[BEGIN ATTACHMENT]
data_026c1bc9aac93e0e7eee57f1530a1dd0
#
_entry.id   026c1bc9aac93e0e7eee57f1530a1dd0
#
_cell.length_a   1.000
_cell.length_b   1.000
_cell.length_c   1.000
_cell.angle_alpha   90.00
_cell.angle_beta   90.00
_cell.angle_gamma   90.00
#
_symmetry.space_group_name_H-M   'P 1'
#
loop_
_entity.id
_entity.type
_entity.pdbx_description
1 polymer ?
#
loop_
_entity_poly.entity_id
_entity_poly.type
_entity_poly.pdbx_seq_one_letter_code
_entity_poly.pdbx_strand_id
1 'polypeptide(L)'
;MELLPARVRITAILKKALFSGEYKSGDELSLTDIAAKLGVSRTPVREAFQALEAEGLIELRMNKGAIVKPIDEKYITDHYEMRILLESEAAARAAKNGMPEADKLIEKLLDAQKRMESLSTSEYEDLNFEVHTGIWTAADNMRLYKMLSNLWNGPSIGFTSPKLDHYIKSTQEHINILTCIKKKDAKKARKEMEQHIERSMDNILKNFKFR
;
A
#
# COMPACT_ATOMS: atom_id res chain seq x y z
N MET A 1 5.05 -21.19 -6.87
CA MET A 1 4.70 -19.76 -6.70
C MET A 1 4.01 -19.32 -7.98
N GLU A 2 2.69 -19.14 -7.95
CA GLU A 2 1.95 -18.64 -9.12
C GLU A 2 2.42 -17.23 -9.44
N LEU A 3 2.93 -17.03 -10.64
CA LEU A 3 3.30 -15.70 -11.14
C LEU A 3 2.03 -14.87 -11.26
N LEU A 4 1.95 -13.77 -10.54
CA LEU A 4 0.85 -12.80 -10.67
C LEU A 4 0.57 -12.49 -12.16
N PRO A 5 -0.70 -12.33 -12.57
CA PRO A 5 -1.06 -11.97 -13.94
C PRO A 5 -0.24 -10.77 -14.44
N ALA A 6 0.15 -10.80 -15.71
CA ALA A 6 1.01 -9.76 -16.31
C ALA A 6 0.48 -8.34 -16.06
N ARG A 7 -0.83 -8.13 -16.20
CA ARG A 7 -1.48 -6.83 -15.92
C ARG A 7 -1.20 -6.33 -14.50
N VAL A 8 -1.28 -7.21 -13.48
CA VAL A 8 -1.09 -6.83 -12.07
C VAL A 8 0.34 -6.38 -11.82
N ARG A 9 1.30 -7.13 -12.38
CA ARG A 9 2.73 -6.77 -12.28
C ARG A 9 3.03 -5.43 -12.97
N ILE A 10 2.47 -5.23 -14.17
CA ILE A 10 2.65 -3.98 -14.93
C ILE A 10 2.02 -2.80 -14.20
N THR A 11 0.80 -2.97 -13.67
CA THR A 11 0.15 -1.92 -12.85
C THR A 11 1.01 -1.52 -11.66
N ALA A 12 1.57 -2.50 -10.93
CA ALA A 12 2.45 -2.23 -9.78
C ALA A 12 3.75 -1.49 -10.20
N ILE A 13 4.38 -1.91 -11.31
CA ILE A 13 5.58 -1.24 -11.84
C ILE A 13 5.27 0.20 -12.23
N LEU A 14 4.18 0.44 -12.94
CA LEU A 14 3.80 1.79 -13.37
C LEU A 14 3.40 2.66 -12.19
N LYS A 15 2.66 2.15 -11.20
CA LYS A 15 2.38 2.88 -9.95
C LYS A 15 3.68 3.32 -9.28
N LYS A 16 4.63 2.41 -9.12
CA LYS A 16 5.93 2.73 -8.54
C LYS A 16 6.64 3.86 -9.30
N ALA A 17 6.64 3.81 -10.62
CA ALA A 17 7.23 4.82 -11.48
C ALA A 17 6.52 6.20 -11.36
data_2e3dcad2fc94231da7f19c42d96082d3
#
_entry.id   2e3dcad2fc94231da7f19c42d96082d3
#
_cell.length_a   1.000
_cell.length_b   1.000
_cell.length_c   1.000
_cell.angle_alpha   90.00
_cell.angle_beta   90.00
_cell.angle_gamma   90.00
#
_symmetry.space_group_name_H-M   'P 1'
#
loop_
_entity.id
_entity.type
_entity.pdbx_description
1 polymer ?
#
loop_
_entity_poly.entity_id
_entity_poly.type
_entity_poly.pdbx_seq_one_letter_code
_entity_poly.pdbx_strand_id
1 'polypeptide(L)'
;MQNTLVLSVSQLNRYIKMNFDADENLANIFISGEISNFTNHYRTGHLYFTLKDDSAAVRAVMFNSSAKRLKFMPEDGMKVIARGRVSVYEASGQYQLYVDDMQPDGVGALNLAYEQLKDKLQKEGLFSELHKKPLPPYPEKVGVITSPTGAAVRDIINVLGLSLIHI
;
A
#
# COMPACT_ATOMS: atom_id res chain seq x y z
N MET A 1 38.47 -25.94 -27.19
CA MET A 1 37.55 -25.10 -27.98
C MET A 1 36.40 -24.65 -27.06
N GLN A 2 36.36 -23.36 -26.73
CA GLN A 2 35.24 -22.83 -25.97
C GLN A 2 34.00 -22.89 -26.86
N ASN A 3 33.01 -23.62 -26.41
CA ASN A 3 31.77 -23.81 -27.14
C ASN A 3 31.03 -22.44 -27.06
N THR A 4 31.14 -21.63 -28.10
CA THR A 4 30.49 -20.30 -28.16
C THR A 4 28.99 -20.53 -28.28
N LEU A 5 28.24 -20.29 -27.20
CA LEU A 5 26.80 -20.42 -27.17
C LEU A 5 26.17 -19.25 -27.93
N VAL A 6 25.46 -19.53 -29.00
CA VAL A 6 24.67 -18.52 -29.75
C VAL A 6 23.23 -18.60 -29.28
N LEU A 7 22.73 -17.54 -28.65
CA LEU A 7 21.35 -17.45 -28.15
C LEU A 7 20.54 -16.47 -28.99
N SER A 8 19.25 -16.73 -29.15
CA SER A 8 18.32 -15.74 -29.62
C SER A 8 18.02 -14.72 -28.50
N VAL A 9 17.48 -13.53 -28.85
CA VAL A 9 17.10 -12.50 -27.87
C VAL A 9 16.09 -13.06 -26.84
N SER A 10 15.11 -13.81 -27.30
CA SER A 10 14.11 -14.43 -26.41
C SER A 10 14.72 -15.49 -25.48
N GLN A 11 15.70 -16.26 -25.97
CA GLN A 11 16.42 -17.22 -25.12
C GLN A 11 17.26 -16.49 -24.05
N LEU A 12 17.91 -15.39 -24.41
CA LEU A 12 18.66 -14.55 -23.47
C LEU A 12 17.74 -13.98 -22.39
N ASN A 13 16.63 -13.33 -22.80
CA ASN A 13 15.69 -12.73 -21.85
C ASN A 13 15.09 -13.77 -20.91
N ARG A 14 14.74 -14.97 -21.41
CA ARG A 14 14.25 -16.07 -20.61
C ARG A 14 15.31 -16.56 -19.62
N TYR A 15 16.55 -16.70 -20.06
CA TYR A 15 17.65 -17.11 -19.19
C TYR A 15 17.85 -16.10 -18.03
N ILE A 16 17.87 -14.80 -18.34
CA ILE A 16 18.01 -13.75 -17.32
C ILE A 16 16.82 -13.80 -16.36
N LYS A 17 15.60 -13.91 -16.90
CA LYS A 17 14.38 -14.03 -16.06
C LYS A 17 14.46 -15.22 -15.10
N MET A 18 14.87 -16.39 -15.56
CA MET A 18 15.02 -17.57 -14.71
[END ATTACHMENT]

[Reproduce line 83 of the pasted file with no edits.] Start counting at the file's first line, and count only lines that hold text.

#